Looking at the primary findings of a recent hotel online market research we conducted, it became somewhat obvious that multilingual international travellers are not “chased” by hoteliers. Unlike the occasionally surprising proficiency one can find in a hotelier’s online strategy when it comes to same-language markets, international source markets are – to put it mildly – mostly ignored. This suggests a significant opportunity for hotels, in the form of what is – in every way that counts – a “new” marketplace; one in which linguistic barriers have so far kept the competition away!
If you are a hotelier, think of your PPC and SEO efforts… do you think you are selling to the Japanese in the same way that you are selling to the Brits? I am afraid that unless you KNOW the answer to be “yes”… you aren’t.
Although this changes dramatically from market to market, the rule of thumb for the top city destinations around the world seems to be that a disproportionally low number of hotels chase international business.
For such markets (think London, New York, Chicago, Miami, Paris, Munich etc.) this imbalance is presenting us with an interesting dynamic of supply and demand. On the one hand we have some finite and proportionately small – and (in most western countries) fairly accurately measured – demand for local accommodation from international markets. On the other hand, we have a very low number of hotels that appear to be interested in, and actively trying to reach, international markets. There also seems to be a very clear divide between large international chains and independent hotels – irrespectively of the standing or reputation of the properties in question.
It would be somewhat impolite for me to point to any specific properties here. But, to get an idea of the point that I am trying to make without naming any names, think of the 5 independent quality hotels in London that spring to your mind. Find them in Google and see if you can find any languages there… Now, I know they have their reasons for this – maybe they really don’t need any more business directly to their website – at least not at an additional cost. However, the conclusion (which will be visited again further down in this entry) is clear. If you want to stay in one of those hotels, and you happen to come from Japan, you pretty much have to find and book this hotel via an agency.
Now, it is personally important to me to mention here that the more I study, the more suspicious I grow of statistics and evidence. However, I have to agree that the figures available to us suggest a staggering opportunity for independent hoteliers, in the international/multilingual markets as a whole. In the case of certain cities with strong international demand, only those hotels that can speak the customer’s language (literally) have the chance to attract international traffic directly to their own website. The rest, don’t.
You are not alone
Figures for international inbound travel to the UK are readily available for anyone with an interest in accessing them. One of my favourite sources is www.visitbritain.org who frequently update their figures and implicitly remind us of the magnitude of the opportunity in the international traveller. A good summary of the latest update on international tourism facts can be found straight on their website here (http://www.visitbritain.org/insightsandstatistics/inboundtourismfacts/index.aspx).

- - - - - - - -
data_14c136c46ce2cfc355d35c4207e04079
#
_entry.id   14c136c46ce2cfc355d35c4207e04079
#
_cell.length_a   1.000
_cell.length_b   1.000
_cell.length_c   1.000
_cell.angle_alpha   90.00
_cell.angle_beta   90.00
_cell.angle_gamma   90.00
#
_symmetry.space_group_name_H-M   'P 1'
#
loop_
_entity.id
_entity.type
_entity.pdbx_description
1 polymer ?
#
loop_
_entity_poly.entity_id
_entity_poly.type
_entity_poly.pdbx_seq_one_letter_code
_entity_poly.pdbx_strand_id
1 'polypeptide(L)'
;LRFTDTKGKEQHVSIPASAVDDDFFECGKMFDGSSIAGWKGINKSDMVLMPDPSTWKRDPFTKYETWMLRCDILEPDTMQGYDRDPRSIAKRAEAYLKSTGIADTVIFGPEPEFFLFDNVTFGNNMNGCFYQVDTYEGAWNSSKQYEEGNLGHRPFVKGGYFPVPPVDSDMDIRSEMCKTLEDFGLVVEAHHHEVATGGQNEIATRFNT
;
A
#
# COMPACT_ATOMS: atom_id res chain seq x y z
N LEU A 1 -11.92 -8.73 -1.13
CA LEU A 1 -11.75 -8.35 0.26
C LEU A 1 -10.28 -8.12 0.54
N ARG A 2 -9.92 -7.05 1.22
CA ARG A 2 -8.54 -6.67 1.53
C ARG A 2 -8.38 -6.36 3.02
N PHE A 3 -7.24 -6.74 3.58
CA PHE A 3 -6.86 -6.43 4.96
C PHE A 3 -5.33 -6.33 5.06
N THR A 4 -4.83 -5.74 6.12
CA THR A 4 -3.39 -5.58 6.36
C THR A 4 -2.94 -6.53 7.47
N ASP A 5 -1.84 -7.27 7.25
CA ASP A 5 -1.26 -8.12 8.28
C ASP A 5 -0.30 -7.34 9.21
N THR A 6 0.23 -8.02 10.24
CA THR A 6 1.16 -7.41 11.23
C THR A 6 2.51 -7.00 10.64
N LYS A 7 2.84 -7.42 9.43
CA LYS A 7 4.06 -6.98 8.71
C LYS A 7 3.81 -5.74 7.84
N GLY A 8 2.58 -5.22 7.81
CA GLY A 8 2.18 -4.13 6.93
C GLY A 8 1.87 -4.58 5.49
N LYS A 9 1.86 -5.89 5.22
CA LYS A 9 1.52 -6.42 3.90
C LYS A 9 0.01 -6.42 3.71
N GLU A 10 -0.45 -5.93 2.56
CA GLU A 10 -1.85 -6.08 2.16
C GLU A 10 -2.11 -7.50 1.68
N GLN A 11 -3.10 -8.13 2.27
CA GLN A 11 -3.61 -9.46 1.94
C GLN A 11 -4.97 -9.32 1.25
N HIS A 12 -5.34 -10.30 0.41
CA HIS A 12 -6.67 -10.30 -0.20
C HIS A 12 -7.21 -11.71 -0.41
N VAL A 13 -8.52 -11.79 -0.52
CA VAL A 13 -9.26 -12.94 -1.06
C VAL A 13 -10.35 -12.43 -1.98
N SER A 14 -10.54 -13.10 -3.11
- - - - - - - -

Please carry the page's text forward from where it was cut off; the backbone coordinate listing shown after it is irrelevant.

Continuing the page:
Some of the quoted figures are truly staggering. Almost 30 million visitors in 2010 have generated almost 16.9 billion pounds in revenue to the country, and certain key performance indicators have pretty much stayed the same over the last four years – despite the rare turmoil in the international and domestic markets since 2008. More than half of those visitors (52%) were visiting London.
The Language Mosaic
There is no escaping that we live in a multicultural, multilingual world. The consequential complexities and inconsistent (and even incompatible) patterns of consumer behaviour between the various international markets make marketing to such an international audience a seriously complex affair. The very simple fact that a hotel is ideally trying to sell the same room to anyone in the world who potentially wants to come to the area, makes it all more tricky than we would ideally like it to be.
However, and as it often happens with similar populations, there are some demand patterns that can make our lives a little easier…
The – almost – 80/20 rule
It turns out that almost 70% of all international visits in 2010 happened from the top 10 source countries (only 10% of the countries that have direct flights to Britain). The top ten in terms of market volume and spent can be seen in the table below:
source: Visit Britain visitor stats 2011
We also know that not all visitors behave the same way. The reasons behind travelling (e.g. VFR vs. Business Travel), the age of the visitor, as well as the source country itself can make a great difference in the suitability of a traveller for any particular hotel.
Furthermore, from a linguistic point of view (and despite that with the exception of two English-speaking countries (USA and Australia) all other top 10 source countries (by volume) are within Europe) the complexity that we are faced with isn’t too scary…
The Big Four
Looking at the table above, and making the assumption that all the Dutch visitors speak English (I have yet to come across a Dutch person that doesn’t speak English better than I do) leaves us with four major foreign language “powered” contributors to inbound international travel in the UK. France, Germany, Spain and Italy. These four countries alone represent exactly one third of all the international visitors that came to the UK in 2010!